Graphic Witness: Hugo Gellert
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Hugo Gellert: Karl Marx' 'Capital' in Lithographs

The expropriation whereby the countryfolk were divorced from the land [4/4]

PRIMARY ACCUMULATION: The expropriation whereby the countryfolk were divorced from the land

The Highland Gaels were organized in clans, each of which was the owner of the land on which it was settled. The representative of the clan, the chief or "great man," was but the titular owner of this land, just as the reigning Queen of England is the titular owner of all the national soil. It must not be supposed that when the English government succeeded in putting an end to the continual internecine wars waged by these "great men" against one another, and in stopping their perpetual inroads into the Lowlands, the chiefs thereupon abandoned their time-honored trade of robbery. The trade continued, though in a changed form. On their own authority they converted their titular ownership into an absolute right of private property; as this procedure encountered resistance from the clansmen, the chiefs decided to drive the latter out by open force. "A king of England might as well claim to drive his subjects into the sea," says Professor Newman. This revolution, which began in Scotland after the last attempt of the Stuart Pretender, may be followed in its early phases in the writings of Sir James Steuart and James Anderson. In the eighteenth century the Gaels who were hunted off the land were simultaneously forbidden to emigrate, the object being to drive them by force into Glasgow and other manufacturing towns.

For an example of the methods that prevailed in the nineteenth century, it will be enough to describe the "clearings" made by the duchess of Sutherland. This person, being well informed regarding matters economic, determined, immediately upon entering into her government, to effect a radical cure and to convert into a sheep-walk the whole county whose population, by the application of similar methods in the past, had already been reduced to 15,000. During the years 1814-1820 these 15,000 inhabitants, about 3000 families in all, were systematically hunted and rooted out. All their villages were destroyed and burned, all their tilled fields were converted into pasture. British soldiers were placed at Her Grace's disposal for carrying out these measures, and the redcoats came to blows with the natives. One old woman perished in the flames of her cottage, refusing to leave it. Thus did the duchess gain possession of 794,000 acres of land which had from time immemorial belonged to the clan.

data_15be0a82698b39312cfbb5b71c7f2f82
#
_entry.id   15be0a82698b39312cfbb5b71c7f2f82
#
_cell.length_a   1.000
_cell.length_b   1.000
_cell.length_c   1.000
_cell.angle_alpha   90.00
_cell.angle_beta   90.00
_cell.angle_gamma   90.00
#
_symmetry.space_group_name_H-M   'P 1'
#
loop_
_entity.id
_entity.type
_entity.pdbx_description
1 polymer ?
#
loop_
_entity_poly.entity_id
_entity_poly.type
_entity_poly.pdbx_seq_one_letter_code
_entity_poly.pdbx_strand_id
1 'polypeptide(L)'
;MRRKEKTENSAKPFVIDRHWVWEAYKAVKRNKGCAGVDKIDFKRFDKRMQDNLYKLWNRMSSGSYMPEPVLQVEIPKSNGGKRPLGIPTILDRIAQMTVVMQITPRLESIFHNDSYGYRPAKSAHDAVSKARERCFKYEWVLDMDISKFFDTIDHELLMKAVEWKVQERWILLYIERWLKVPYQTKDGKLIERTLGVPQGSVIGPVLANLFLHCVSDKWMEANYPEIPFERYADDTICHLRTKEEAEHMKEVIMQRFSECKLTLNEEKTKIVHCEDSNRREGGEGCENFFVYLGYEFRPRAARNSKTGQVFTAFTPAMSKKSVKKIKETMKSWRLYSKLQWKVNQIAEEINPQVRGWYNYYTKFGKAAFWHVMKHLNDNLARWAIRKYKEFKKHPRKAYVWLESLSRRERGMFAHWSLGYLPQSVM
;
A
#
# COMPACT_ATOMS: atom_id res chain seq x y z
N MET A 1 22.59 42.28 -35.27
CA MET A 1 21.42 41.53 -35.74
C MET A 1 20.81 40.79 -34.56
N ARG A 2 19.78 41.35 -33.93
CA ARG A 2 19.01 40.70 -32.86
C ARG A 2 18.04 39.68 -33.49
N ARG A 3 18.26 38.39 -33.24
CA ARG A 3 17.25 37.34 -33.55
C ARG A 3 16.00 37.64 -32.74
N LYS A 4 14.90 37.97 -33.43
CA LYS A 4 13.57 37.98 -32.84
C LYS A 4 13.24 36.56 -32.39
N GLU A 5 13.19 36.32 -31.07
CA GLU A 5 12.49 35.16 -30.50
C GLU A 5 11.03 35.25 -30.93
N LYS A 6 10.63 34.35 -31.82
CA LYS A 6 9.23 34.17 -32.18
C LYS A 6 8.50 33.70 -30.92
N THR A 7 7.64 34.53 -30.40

She assigned to the evicted inhabitants about 6000 acres by the seashore, this amounting to two acres per family. The area in question had hitherto lain waste, bringing in no return to the inhabitants. The duchess, in the goodness of her heart, actually went so far as to let this land to the clansmen at an average rental of 2s. 6d. per acre, payable by those who for centuries had shed their blood for her family. The stolen clanlands she divided into 29 huge sheep-farms, each inhabited by one family, usually consisting of imported English farm servants. By the year 1825, the 15,000 Gaels had been replaced by 131,000 sheep. The remnant of the aborigines, outcasts on the seashore, were trying to earn a living as fishermen. They had become amphibians, living, as an English writer says, half on land and half on the water, and withal only half living on both.

But the brave Gaels had to pay even dearer for their romantic idolization of the "great men" of the clan. The smell of the fish reached the nostrils of these great men. They scented profit, and leased the seashore to the wholesale fish dealers of London. For the second time the Gaels were hunted out. . . .

The spoliation of the property of the Church, the fraudulent alienation of the State domains, the theft of the common lands, the transformation of feudal property and clan property into modern private property (a usurpation effected by a system of ruthless terrorism)--these were the idyllic methods of primary accumulation. They cleared the ground for capitalist agriculture, made the land part and parcel of capital, while providing for the needs of urban industry the requisite supply of masterless proletarians.